By Swaminathan Natarajan
BBC News, London
The Tamil film industry is losing millions of dollars in revenue each year because of piracy, yet it is unable to do anything to combat it.
Pirated DVDs sometimes appear on the same day as the original
Everyone has heard of Bollywood but southern India's Tamil film industry is also prolific. About 130 films were released over the last year.
Ticket sales coupled with the sale of overseas rights for Tamil films bring in most of the revenue. Estimates vary as to how much money is generated, but it is thought to be about $250m a year.
But this income is being severely dented because of the rampant sale of pirated DVDs and VCDs.
They usually hit the black market within a few days of the release of a new film. Sometimes pirated DVDs are put out on the day of the release itself.
Karan, an official with Ayngaran International which owns the overseas distribution rights of a large number of Tamil films, believes the majority of pirated DVDs originate from India or Malaysia.
"People make unauthorised copies from original prints that are given to the cinema halls, convert them into DVDs and sell them," he says.
"Some even use cameras to record the film while it is being played in the cinema hall."
"If the film has top stars and is critically acclaimed we will get it within a week," says Gopi, a regular buyer of pirated Tamil movies on DVD.
Many Tamils living in London go to areas like Wembley, East Ham and Croydon - where there are a number of shops which cater to the needs of the Tamil community - to buy DVDs.
The quality of both the video and the audio is usually poor in pirated DVDs. A pirated DVD can be bought for as little as £1 (80 rupees; $2), whereas the original may cost as much as £8.50.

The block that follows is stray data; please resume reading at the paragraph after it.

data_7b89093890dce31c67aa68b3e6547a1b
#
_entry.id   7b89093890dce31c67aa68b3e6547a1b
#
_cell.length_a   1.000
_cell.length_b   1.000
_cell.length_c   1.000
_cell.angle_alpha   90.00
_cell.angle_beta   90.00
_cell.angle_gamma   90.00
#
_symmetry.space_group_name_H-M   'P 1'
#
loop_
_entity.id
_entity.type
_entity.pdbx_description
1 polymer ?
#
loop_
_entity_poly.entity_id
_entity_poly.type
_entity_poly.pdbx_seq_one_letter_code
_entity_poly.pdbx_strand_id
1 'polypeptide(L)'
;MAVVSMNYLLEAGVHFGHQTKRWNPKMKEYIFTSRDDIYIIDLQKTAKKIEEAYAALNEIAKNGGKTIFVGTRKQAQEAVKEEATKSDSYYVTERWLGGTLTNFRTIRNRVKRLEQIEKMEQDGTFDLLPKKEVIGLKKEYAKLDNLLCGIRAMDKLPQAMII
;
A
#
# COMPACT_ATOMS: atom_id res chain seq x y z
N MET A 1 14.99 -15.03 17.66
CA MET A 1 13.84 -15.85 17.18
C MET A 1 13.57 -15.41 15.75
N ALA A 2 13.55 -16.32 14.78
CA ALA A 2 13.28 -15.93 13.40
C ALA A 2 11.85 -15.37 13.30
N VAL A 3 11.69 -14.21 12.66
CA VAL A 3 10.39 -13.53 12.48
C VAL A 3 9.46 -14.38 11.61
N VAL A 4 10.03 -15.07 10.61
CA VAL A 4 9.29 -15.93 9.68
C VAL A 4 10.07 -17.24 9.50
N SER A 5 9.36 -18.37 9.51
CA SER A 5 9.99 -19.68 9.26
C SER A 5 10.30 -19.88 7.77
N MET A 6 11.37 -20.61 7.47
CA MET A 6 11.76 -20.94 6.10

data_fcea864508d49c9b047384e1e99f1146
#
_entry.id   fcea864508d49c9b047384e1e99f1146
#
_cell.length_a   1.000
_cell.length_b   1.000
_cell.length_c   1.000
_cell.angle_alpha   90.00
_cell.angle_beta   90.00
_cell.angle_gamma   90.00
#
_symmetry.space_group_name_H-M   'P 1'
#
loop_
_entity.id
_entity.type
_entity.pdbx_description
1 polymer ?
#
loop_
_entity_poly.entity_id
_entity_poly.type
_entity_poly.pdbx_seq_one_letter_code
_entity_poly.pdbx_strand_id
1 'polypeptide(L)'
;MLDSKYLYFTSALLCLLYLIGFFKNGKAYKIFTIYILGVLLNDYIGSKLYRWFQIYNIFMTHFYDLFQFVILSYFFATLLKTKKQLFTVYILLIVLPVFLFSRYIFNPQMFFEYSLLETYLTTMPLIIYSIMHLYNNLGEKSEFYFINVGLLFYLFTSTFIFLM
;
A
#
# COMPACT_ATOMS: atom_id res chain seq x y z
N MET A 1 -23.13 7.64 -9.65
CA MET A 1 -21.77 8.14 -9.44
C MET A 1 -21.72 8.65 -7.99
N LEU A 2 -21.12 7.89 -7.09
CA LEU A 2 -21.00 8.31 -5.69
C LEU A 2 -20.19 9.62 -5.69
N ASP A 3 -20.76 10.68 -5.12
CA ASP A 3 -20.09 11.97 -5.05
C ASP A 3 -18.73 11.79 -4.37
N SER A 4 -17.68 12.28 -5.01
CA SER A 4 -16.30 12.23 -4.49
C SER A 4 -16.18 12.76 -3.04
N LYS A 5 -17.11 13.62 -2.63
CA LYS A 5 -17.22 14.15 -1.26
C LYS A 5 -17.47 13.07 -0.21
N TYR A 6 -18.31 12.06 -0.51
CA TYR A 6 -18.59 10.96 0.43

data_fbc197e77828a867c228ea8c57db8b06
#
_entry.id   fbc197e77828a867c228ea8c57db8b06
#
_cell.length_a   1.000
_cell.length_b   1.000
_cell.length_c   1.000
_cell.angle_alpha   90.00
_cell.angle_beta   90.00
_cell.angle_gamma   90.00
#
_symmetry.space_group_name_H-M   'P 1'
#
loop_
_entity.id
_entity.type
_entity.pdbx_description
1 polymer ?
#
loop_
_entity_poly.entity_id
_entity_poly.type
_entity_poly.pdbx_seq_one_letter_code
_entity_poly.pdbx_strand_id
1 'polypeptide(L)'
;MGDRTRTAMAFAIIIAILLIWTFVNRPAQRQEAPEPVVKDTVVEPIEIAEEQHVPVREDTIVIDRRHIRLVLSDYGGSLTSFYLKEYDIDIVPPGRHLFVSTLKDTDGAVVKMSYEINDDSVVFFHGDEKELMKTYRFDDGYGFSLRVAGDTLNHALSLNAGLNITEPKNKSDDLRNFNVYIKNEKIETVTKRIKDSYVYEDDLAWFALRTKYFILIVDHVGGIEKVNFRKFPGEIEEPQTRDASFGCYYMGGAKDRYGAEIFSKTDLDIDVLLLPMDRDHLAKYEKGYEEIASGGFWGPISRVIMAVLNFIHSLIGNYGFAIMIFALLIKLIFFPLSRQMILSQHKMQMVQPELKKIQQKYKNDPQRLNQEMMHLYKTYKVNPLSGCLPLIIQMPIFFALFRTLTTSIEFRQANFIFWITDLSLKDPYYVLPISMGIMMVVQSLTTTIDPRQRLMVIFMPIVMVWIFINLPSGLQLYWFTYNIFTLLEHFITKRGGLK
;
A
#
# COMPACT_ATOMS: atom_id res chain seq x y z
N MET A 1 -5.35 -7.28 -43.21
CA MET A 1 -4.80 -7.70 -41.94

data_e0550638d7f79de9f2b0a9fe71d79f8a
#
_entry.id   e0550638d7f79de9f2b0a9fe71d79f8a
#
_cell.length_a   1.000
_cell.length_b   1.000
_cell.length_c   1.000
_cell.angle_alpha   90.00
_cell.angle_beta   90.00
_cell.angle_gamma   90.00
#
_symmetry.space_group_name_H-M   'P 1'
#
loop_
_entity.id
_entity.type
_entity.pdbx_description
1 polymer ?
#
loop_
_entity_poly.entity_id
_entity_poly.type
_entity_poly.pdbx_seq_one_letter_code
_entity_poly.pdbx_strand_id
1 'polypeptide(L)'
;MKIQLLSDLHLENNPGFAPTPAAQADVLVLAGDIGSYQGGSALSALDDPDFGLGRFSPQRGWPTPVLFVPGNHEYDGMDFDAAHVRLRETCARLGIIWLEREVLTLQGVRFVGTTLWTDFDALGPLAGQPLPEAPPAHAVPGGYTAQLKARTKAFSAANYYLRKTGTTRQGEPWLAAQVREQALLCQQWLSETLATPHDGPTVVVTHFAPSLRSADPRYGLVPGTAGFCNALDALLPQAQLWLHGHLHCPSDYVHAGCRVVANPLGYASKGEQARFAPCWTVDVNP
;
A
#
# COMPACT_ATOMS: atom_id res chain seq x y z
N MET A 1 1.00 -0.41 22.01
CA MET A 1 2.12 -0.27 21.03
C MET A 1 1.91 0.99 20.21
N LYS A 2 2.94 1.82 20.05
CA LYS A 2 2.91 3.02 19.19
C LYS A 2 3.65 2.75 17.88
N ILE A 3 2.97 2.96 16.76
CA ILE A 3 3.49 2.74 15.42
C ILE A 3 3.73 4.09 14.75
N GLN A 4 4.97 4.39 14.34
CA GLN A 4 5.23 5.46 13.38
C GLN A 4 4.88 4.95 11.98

"It is not just the cost, people want to see the film as soon as it gets released, so they buy a pirated DVD and watch it at home," says one dealer in East Ham.
Tamil Film Producers' Council president Ramanarayanan admits that some parts of the piracy trade have their roots in India's southern state of Tamil Nadu.
But he says there are a considerable number of foreign bootleggers.
"When Tamil producers sell their overseas rights they sell them with the video rights. The buyer may release the DVDs a few days after the release of the film. These DVDs are in turn copied and find their way to various markets including India," he says.
"Overseas revenues constitute 15-20% of the total revenue of the Tamil film industry."
There is a large Tamil-speaking population in Western Europe, North America, South East Asia and the Middle East.
Tamil film stars are much loved and much copied
The Tamil film industry has yet to formulate a strategy to combat such piracy abroad, but at home in Tamil Nadu, it uses its clout over the political class to fight the problem.
The Tamil Nadu government has set up special units to tackle video and DVD pirates, and has warned offenders they face severe punishments. But observers say these measures are yet to yield tangible results.
"Piracy kills a small budget film fast, because people will not come to the cinema to see it if they can watch it in their home," says film distributor Abirami Ramanathan.
The original DVDs of many Tamil movies are usually released a month or so after they are released in overseas markets.
But it takes much longer to get the original DVDs in India.
Some feel releasing the copyrighted DVDs at the same time as the movie is released will help to reduce piracy and improve revenues.
But some cinema hall owners are apprehensive about this suggestion. They fear it may adversely affect their profits.
The Tamil Film Producers' Council has yet to take a firm decision in this regard.
It believes tough action by the government will yield results in the long run. At the same time, Ramanarayanan wants overseas rights owners to fight piracy in their respective areas.
But that could prove a tall order if the London experience is anything to go by. Police in the city say that so far they have not received any complaints regarding the sale of pirated Tamil films.